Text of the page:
Brazil will suffer ‘consequences’ if it adopts Huawei’s 5G

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To the newspaper O Globo, the United States ambassador, Todd Chapman, said that if Brazil deploys its 5G networks based on an infrastructure provided by Huawei, the country will suffer negative “consequences”. The interview was granted on Wednesday (29).

A matter of “national security”

The US banned Huawei, accusing it of spying – by contributing to the Chinese government, passing on information from American companies – which has not been proven so far and there is no concrete evidence of such collaboration.

Now, Chapman explained that there are no commercial interests in the possible deals between Brazil and Huawei, since American companies are not competing to supply 5G equipment. The issue in this negotiation would be “national security”, and this will hinder future investments by American companies in Brazil.

Sector-specific companies are based on intellectual property, and they are afraid to invest in countries where that intellectual property is under any threat to its integrity.

Examples of companies that deal with intellectual property are those in the pharmaceutical and software sectors. If Brazil acquires 5G equipment from a company that could contribute to the Chinese government, it would run a serious risk of losing investment by companies in these segments, which could cause our country to perpetuate itself as an exporter of raw materials, instead of start exporting high technology.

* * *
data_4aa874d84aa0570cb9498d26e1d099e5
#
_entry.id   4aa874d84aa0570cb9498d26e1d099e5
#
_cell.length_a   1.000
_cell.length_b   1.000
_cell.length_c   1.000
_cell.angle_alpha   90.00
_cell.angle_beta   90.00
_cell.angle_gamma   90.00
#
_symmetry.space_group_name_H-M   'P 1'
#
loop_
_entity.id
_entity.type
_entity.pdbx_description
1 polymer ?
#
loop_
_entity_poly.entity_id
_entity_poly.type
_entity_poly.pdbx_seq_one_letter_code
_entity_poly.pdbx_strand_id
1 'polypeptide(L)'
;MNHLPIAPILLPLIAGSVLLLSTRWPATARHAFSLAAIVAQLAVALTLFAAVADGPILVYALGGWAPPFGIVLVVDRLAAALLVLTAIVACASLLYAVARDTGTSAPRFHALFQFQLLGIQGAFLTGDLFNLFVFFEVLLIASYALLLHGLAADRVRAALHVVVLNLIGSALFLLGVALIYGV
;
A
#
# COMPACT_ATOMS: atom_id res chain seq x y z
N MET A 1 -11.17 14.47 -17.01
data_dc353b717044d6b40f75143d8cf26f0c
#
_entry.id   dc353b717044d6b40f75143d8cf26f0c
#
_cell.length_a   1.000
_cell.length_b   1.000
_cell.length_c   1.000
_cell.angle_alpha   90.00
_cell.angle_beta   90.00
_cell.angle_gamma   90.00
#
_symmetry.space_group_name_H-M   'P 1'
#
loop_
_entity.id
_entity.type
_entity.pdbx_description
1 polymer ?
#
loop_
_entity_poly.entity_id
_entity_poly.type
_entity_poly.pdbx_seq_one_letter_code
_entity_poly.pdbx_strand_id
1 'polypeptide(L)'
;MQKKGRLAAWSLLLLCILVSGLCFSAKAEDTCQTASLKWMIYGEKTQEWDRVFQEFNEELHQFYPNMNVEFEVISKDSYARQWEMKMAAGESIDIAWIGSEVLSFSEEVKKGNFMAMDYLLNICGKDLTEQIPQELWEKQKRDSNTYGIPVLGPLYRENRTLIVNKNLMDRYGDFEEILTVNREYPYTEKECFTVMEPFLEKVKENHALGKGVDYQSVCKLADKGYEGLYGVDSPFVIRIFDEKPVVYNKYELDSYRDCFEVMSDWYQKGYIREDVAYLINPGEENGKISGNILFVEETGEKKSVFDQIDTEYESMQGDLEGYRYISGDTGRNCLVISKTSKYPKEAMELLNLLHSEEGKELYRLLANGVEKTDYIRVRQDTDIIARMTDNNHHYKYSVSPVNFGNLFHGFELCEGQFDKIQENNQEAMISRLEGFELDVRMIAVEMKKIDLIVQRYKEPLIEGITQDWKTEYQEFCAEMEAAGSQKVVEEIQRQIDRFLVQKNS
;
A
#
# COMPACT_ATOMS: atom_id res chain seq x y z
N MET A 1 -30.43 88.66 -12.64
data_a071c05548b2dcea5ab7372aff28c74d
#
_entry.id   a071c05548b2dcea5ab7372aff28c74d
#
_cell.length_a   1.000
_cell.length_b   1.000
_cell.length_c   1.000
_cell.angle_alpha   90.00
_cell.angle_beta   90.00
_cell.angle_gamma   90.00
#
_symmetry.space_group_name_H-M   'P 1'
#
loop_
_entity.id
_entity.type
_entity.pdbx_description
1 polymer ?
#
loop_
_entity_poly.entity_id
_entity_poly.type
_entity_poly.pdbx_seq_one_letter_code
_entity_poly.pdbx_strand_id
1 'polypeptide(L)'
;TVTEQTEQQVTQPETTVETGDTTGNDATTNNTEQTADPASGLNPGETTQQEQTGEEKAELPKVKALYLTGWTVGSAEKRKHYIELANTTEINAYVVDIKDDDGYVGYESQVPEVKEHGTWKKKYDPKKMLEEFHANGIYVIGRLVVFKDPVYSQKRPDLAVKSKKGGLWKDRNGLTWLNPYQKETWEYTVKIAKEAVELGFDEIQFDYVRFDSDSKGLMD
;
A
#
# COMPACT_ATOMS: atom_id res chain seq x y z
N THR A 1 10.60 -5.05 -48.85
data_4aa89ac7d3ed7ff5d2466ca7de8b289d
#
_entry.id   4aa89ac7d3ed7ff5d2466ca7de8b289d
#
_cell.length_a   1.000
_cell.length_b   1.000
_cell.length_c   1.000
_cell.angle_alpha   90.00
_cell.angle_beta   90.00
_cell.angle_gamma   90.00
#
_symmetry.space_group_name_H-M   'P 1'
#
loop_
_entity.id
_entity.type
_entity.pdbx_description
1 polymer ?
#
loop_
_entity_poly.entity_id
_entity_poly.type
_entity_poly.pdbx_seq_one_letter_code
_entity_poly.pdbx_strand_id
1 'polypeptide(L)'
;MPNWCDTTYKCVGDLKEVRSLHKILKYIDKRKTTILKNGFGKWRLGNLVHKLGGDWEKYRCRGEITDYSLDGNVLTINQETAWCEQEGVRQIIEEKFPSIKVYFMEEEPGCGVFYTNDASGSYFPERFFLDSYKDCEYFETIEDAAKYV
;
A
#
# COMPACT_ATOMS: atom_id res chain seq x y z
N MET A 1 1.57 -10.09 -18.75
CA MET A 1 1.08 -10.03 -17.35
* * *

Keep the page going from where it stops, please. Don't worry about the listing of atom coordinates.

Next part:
At the moment, in addition to Huawei, there are three other 5G equipment suppliers: Ericsson (Sweden), Nokia (Finland) and Samsung (South Korea).

Banning Huawei would be next to impossible
For Brazil, banning Huawei, as Americans want, would be a virtually impossible task. The Chinese company has strengthened here over the past 20 years and, today, the National Telecommunications Agency (Anatel) estimates that, of the 86,000 towers of 2G, 3G and 4G networks in our territory, 70,000 were manufactured by Huawei.

See Also
UK to Decide on Banning Huawei

In June, the vice president of the republic, Hamilton Mourão, told UOL that “… our operators cannot, overnight, simply take it away”.


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